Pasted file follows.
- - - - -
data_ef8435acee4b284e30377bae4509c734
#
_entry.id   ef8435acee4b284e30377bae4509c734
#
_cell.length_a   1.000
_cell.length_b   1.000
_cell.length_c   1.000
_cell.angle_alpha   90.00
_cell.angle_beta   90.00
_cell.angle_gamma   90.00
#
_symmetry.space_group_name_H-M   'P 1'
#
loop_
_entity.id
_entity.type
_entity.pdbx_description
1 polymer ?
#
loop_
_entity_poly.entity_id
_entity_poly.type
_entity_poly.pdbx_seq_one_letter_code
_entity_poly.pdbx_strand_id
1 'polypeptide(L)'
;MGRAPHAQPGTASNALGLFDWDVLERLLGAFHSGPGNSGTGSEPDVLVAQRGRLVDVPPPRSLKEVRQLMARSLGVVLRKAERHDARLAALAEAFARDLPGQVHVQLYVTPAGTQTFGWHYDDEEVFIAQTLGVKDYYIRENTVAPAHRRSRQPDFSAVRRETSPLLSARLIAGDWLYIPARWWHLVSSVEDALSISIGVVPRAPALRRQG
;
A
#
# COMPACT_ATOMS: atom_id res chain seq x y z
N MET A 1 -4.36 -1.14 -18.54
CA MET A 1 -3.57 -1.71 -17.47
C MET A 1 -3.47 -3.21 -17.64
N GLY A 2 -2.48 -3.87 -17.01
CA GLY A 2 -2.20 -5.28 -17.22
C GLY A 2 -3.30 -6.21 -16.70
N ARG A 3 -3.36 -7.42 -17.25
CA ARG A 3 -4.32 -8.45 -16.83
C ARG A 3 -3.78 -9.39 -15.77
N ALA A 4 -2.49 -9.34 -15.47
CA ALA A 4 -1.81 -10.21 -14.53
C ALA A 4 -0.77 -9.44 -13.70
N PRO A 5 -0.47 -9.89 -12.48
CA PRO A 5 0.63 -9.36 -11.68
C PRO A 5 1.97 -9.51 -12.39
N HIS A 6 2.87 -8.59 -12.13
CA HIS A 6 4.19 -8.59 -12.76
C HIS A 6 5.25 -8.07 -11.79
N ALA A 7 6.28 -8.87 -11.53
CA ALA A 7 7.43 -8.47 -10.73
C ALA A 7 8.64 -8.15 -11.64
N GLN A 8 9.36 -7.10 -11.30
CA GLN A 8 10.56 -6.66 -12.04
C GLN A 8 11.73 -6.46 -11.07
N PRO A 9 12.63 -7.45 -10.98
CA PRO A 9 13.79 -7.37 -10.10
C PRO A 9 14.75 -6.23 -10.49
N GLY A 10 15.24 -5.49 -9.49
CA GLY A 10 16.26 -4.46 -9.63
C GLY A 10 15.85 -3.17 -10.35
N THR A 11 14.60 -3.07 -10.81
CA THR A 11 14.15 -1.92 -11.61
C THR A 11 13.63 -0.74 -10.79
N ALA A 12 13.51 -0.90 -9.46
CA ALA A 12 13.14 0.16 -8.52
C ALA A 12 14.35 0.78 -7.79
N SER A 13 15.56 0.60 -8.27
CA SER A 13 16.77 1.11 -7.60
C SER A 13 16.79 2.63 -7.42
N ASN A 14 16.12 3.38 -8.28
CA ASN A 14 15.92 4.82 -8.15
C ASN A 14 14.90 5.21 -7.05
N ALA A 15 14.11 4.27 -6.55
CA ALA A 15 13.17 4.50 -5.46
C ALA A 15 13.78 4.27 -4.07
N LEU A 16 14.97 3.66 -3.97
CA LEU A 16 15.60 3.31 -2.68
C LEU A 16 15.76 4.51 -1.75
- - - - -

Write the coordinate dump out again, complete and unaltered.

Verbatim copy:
data_ef8435acee4b284e30377bae4509c734
#
_entry.id   ef8435acee4b284e30377bae4509c734
#
_cell.length_a   1.000
_cell.length_b   1.000
_cell.length_c   1.000
_cell.angle_alpha   90.00
_cell.angle_beta   90.00
_cell.angle_gamma   90.00
#
_symmetry.space_group_name_H-M   'P 1'
#
loop_
_entity.id
_entity.type
_entity.pdbx_description
1 polymer ?
#
loop_
_entity_poly.entity_id
_entity_poly.type
_entity_poly.pdbx_seq_one_letter_code
_entity_poly.pdbx_strand_id
1 'polypeptide(L)'
;MGRAPHAQPGTASNALGLFDWDVLERLLGAFHSGPGNSGTGSEPDVLVAQRGRLVDVPPPRSLKEVRQLMARSLGVVLRKAERHDARLAALAEAFARDLPGQVHVQLYVTPAGTQTFGWHYDDEEVFIAQTLGVKDYYIRENTVAPAHRRSRQPDFSAVRRETSPLLSARLIAGDWLYIPARWWHLVSSVEDALSISIGVVPRAPALRRQG
;
A
#
# COMPACT_ATOMS: atom_id res chain seq x y z
N MET A 1 -4.36 -1.14 -18.54
CA MET A 1 -3.57 -1.71 -17.47
C MET A 1 -3.47 -3.21 -17.64
N GLY A 2 -2.48 -3.87 -17.01
CA GLY A 2 -2.20 -5.28 -17.22
C GLY A 2 -3.30 -6.21 -16.70
N ARG A 3 -3.36 -7.42 -17.25
CA ARG A 3 -4.32 -8.45 -16.83
C ARG A 3 -3.78 -9.39 -15.77
N ALA A 4 -2.49 -9.34 -15.47
CA ALA A 4 -1.81 -10.21 -14.53
C ALA A 4 -0.77 -9.44 -13.70
N PRO A 5 -0.47 -9.89 -12.48
CA PRO A 5 0.63 -9.36 -11.68
C PRO A 5 1.97 -9.51 -12.39
N HIS A 6 2.87 -8.59 -12.13
CA HIS A 6 4.19 -8.59 -12.76
C HIS A 6 5.25 -8.07 -11.79
N ALA A 7 6.28 -8.87 -11.53
CA ALA A 7 7.43 -8.47 -10.73
C ALA A 7 8.64 -8.15 -11.64
N GLN A 8 9.36 -7.10 -11.30
CA GLN A 8 10.56 -6.66 -12.04
C GLN A 8 11.73 -6.46 -11.07
N PRO A 9 12.63 -7.45 -10.98
CA PRO A 9 13.79 -7.37 -10.10
C PRO A 9 14.75 -6.23 -10.49
N GLY A 10 15.24 -5.49 -9.49
CA GLY A 10 16.26 -4.46 -9.63
C GLY A 10 15.85 -3.17 -10.35
N THR A 11 14.60 -3.07 -10.81
CA THR A 11 14.15 -1.92 -11.61
C THR A 11 13.63 -0.74 -10.79
N ALA A 12 13.51 -0.90 -9.46
CA ALA A 12 13.14 0.16 -8.52
C ALA A 12 14.35 0.78 -7.79
N SER A 13 15.56 0.60 -8.27
CA SER A 13 16.77 1.11 -7.60
C SER A 13 16.79 2.63 -7.42
N ASN A 14 16.12 3.38 -8.28
CA ASN A 14 15.92 4.82 -8.15
C ASN A 14 14.90 5.21 -7.05
N ALA A 15 14.11 4.27 -6.55
CA ALA A 15 13.17 4.50 -5.46
C ALA A 15 13.78 4.27 -4.07
N LEU A 16 14.97 3.66 -3.97
CA LEU A 16 15.60 3.31 -2.68
C LEU A 16 15.76 4.51 -1.75